Shareholder activism is an unavoidable cost of doing business as a publicly traded company in America today.
In the not too distant past, shareholders were people and institutions that a public company interacted with once a year, if at all. No longer.
Increasingly, institutional shareholders and activist groups are intent on making their voices heard—through means ranging from private, direct contacts all the way through to knock-down, drag-out proxy contests to replace some or, in some cases, all of a target company’s directors.
As in most areas of life, in dealing with shareholder activism an ounce of prevention is worth a pound of cure. Here are four things that every public company should make sure it knows before an activist arrives and initiates a proxy contest or other public campaign to best position itself for a successful outcome of any activist situation.
Know Your Shareholders (and let them get to know you)
A proxy contest or other activist campaign bears some strong resemblances to a political campaign, and no politician is successful without getting to know the constituency. Having an active investor relations team that engages in active outreach to the company’s shareholder base is critical.
First, having a feel for what institutional shareholders like and dislike about the company’s story will guide which parts of the message need to be emphasized and which ones are not likely to resonate in the event of a contest.
Second, establishing and maintaining a regular dialogue with key shareholders will build goodwill and provide established points of contact that will be extremely important to the company’s ability to make its case in defending against an activist campaign. It is much easier to speak effectively to institutional shareholders in a contest if the company is not reaching out to them for the first time only after the campaign has begun, which tends to make the company look weak and defensive.
Third, having regular contact with key shareholders allows companies to co-opt their ideas where appropriate, and in doing so to eliminate potential points of friction that could be exploited by an activist in a campaign. Companies that perform shareholder outreach well also tend to keep their boards well informed about the results of these efforts; it’s a good idea to make reporting on investor relations efforts a regular board reporting item.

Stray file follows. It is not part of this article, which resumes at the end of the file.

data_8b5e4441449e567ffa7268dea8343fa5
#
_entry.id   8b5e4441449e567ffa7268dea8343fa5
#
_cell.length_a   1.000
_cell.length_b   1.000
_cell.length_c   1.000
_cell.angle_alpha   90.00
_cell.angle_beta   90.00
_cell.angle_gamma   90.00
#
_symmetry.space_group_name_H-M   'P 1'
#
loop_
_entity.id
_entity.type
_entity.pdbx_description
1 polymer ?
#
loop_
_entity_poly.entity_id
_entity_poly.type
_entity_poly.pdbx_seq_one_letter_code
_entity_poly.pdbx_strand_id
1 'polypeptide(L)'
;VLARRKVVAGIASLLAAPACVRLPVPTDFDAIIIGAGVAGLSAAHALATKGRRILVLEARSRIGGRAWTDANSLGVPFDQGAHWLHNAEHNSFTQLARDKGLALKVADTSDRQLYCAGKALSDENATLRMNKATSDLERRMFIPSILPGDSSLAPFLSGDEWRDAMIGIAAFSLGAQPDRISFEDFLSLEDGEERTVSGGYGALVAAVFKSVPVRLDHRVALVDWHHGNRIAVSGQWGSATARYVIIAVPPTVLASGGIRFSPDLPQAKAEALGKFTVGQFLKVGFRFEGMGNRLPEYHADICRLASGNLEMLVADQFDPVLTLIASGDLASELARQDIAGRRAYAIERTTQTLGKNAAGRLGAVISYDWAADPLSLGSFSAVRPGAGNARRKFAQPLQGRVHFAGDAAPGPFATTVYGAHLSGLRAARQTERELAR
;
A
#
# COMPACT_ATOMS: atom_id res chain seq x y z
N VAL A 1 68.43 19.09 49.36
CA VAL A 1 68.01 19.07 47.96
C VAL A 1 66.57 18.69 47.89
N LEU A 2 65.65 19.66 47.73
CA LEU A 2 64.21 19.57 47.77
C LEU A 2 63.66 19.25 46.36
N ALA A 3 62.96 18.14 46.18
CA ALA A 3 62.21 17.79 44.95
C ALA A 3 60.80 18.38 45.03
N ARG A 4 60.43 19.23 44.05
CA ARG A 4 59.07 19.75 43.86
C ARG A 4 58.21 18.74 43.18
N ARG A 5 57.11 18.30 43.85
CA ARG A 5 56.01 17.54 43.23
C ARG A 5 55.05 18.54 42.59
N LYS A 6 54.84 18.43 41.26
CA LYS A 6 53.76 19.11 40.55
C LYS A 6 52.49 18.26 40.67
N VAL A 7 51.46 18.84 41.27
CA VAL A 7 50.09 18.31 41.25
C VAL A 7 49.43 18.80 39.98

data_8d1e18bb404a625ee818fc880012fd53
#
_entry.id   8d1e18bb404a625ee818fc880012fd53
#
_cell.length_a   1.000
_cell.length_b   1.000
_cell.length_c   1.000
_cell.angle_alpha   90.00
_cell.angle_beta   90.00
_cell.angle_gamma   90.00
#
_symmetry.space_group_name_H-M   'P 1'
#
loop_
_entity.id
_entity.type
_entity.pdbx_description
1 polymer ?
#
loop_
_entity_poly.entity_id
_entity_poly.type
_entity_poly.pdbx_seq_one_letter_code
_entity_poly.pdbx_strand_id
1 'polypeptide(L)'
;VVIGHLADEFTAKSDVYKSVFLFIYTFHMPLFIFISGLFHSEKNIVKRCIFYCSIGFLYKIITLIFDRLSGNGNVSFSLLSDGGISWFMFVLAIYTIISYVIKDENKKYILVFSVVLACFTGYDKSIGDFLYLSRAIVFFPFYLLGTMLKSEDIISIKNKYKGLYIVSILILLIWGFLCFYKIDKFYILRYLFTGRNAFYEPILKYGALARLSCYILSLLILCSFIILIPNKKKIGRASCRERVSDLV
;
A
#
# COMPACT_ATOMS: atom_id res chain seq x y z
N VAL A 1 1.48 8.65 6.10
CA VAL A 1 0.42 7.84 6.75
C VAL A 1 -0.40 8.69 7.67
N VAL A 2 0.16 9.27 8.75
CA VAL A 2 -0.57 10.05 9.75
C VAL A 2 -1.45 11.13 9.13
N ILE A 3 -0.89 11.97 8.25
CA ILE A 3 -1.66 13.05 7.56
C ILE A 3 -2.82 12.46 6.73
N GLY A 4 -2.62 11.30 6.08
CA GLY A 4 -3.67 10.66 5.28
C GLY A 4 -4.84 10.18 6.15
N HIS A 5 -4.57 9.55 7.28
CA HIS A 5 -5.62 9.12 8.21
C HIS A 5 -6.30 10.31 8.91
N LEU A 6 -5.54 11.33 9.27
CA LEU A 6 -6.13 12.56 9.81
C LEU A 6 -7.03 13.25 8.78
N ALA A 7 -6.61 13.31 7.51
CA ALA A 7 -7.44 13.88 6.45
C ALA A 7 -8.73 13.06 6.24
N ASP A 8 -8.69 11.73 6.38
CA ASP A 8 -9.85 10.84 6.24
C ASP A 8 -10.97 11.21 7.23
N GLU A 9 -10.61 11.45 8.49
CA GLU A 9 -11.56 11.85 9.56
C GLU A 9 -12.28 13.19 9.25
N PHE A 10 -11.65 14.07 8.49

Know Your Board (and how it is perceived).
To have good credibility with shareholders today, it is essential that a public company board have a diverse and continually evolving skill set among its members. For example, insufficient industry experience on a target company’s board is a common complaint from activists that frequently yields traction with other institutional shareholders. In addition, excessively long tenure among directors is frequently viewed by both activists and institutional investors as a sign of staleness that can lead to a shortage of creative thinking in the boardroom.
In 2014, Institutional Shareholder Services (ISS) established this view as policy by noting that director tenure of longer than nine years would be regarded as “excessive” and could negatively affect a company’s Quickscore 2.0 governance rating if the proportion of such directors on the company’s board is too high. To avoid these problems, public company boards must have a robust, active board succession planning policy to ensure both adequate talent and adequate turnover to satisfy shareholder expectations.
Know Your Team (and have it ready to go).
If it comes to a public contest, the company will need to enlist a number of outside advisors—a proxy solicitor and outside counsel, for certain, and most likely a financial advisor and media relations advisor. Having this team in place in advance will allow them to become familiar with the company, its performance and its message to the Street – and thus will significantly increase both the quality and speed of the company’s response to any activist overtures or public statements.
Know Your Defenses (and keep them current).
The influence of governance activists and institutional investor advisory services has significantly changed the typical defensive profile of most public companies in recent years. Institutional shareholders are simply unwilling to accept the ironclad defenses of years past, such as 10-year poison pills and classified boards. However, it is still possible to shape an appropriately strong but shareholder-friendly defensive profile.
Companies and their boards should regularly review their defensive profiles with outside counsel to ensure that they are keeping up with current best practices while maintaining defenses that are adequate to help the board ensure the best possible return for shareholders in a takeover situation. Again, this is an item on which the board should be briefed periodically, both to establish a good record for fiduciary duty purposes and to enable the board to act quickly if an activist situation arises and requires it.
A full-blown activist campaign can be extremely distracting for a public company’s board, management team and employees. But taking the preventive steps above will help ease the initial crisis and prepare a company to mount a more effective defense, do it more quickly, and do it without nearly as much disruption to what really matters — carrying on with running the business.